Audio Cheatsheet


Here is a couple of things to remember about dealing with audio files in Python

Loading Audios


There are multiple packages where one can use to load audio files. With respect to .wav files, the immediate one that people consider using is from More specifically, one may use the following template to load an audio data along with its sampling rate:

import as wavfile
fs,audio ="audio1.wav")

Then if one plots it, one will see the following

However, if there’s anything that I could tell someone is to NOT use Scipy’s Wavfile module to read in .wav files, because it imports data as integers. This is a problem because we may not know exactly the bit resolution and thus we don’t know how to properly scale it. Usually, it’s best for us to keep the values between -1 and 1.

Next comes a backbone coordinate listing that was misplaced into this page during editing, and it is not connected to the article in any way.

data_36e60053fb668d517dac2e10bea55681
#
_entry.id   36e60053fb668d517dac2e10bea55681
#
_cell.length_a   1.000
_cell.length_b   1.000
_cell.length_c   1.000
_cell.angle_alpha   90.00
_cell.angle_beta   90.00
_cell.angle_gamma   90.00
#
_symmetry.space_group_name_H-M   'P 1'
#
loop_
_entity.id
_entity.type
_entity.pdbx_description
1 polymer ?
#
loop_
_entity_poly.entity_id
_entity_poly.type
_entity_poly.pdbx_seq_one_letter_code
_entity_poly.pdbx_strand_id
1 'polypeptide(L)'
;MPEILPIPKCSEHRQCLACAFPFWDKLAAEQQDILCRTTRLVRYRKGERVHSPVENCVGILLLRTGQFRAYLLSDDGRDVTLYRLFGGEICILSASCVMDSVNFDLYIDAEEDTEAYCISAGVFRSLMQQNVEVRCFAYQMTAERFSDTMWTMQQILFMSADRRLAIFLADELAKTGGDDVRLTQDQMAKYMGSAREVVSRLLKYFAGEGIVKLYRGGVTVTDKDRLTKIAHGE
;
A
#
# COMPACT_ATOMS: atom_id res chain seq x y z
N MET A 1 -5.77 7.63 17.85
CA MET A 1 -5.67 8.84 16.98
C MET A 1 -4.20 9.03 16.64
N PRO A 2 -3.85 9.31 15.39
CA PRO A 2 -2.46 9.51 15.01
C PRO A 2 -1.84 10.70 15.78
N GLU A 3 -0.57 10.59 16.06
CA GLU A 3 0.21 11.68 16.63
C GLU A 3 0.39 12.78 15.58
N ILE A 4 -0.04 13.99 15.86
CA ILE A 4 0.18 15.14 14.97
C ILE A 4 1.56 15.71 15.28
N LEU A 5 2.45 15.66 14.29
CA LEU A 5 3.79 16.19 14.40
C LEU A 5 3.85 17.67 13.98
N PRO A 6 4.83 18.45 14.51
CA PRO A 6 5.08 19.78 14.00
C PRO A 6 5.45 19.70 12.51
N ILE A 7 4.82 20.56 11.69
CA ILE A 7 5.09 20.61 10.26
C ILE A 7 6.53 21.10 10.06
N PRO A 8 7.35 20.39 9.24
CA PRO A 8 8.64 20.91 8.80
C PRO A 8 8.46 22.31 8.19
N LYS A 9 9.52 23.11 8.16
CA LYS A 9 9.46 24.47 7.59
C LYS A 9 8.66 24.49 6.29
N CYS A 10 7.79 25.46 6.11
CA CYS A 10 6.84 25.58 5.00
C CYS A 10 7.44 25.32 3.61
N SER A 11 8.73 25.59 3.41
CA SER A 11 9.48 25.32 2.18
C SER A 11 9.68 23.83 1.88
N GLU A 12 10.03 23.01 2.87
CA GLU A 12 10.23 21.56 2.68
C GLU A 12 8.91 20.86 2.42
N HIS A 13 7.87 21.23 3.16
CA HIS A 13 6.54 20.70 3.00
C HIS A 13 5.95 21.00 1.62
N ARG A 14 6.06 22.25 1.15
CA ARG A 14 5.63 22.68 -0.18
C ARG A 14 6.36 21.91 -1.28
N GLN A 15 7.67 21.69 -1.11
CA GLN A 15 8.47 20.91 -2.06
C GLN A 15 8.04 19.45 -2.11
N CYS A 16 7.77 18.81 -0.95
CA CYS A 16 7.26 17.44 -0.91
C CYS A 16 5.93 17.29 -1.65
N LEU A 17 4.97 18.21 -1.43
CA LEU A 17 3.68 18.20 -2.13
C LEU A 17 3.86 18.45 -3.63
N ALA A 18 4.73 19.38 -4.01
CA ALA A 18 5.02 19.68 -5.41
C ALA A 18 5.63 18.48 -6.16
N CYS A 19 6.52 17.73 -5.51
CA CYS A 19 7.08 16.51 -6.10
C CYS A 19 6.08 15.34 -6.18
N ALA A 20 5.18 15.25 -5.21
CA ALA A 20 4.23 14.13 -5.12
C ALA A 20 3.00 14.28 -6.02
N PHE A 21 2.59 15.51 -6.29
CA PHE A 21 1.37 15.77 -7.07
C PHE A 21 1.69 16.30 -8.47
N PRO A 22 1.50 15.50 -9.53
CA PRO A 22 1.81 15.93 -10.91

Alternatively, one may use one of the following

If one uses soundfile, one may use the following template:

import soundfile as sf
audio,fs ="audio1.wav")

And if one plots it, one will observe the following plot

One can clearly see that the amplitude values range between -1 and 1, where as for Scipy, it tries to keep the values as integers. This instead then comes properly scaled.


As a third option, and what I actually prefer, is to use librosa. Below is a template to load audio files.

import librosa
audio,fs = librosa.load("audio1.wav",sr=None)

And if one is to plot the result, one would see the following plot:

I actually prefer librosa because the folks who built this library wrote it to be adaptable so that it takes almost every audio file type. For example, it even works with .mp3 files.

audio, fs = librosa.load("audio2.mp3",sr=None)

Note that I put the sampling rate parameter sr as None. The reason for that is that librosa was built to work super well with its entire ecosystem, and it forces the sampling rate to be 22050 Hz by default. In order to load the audio to be its original value, one needs to pass the None value to the sampling rate parameter.